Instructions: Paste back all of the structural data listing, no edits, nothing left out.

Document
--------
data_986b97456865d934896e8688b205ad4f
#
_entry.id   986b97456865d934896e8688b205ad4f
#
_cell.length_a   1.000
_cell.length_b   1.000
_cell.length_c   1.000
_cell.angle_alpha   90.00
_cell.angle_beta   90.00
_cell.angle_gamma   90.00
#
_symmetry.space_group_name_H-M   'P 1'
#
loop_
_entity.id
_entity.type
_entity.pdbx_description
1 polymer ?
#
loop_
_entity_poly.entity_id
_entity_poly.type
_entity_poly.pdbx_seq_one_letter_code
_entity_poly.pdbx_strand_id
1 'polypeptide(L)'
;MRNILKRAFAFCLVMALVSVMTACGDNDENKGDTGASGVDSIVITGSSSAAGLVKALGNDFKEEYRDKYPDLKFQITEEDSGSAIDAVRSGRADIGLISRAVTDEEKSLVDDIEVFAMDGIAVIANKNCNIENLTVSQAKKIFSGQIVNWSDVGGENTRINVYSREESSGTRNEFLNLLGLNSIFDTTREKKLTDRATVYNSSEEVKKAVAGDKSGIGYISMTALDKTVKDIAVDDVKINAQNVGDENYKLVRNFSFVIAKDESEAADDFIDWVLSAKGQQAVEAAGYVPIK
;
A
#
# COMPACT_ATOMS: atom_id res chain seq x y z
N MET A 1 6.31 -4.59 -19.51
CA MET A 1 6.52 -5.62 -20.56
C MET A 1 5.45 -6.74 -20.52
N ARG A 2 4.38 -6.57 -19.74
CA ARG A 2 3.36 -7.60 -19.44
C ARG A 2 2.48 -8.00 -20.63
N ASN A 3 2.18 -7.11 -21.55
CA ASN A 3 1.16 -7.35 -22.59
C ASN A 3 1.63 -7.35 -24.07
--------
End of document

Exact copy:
data_986b97456865d934896e8688b205ad4f
#
_entry.id   986b97456865d934896e8688b205ad4f
#
_cell.length_a   1.000
_cell.length_b   1.000
_cell.length_c   1.000
_cell.angle_alpha   90.00
_cell.angle_beta   90.00
_cell.angle_gamma   90.00
#
_symmetry.space_group_name_H-M   'P 1'
#
loop_
_entity.id
_entity.type
_entity.pdbx_description
1 polymer ?
#
loop_
_entity_poly.entity_id
_entity_poly.type
_entity_poly.pdbx_seq_one_letter_code
_entity_poly.pdbx_strand_id
1 'polypeptide(L)'
;MRNILKRAFAFCLVMALVSVMTACGDNDENKGDTGASGVDSIVITGSSSAAGLVKALGNDFKEEYRDKYPDLKFQITEEDSGSAIDAVRSGRADIGLISRAVTDEEKSLVDDIEVFAMDGIAVIANKNCNIENLTVSQAKKIFSGQIVNWSDVGGENTRINVYSREESSGTRNEFLNLLGLNSIFDTTREKKLTDRATVYNSSEEVKKAVAGDKSGIGYISMTALDKTVKDIAVDDVKINAQNVGDENYKLVRNFSFVIAKDESEAADDFIDWVLSAKGQQAVEAAGYVPIK
;
A
#
# COMPACT_ATOMS: atom_id res chain seq x y z
N MET A 1 6.31 -4.59 -19.51
CA MET A 1 6.52 -5.62 -20.56
C MET A 1 5.45 -6.74 -20.52
N ARG A 2 4.38 -6.57 -19.74
CA ARG A 2 3.36 -7.60 -19.44
C ARG A 2 2.48 -8.00 -20.63
N ASN A 3 2.18 -7.11 -21.55
CA ASN A 3 1.16 -7.35 -22.59
C ASN A 3 1.63 -7.35 -24.07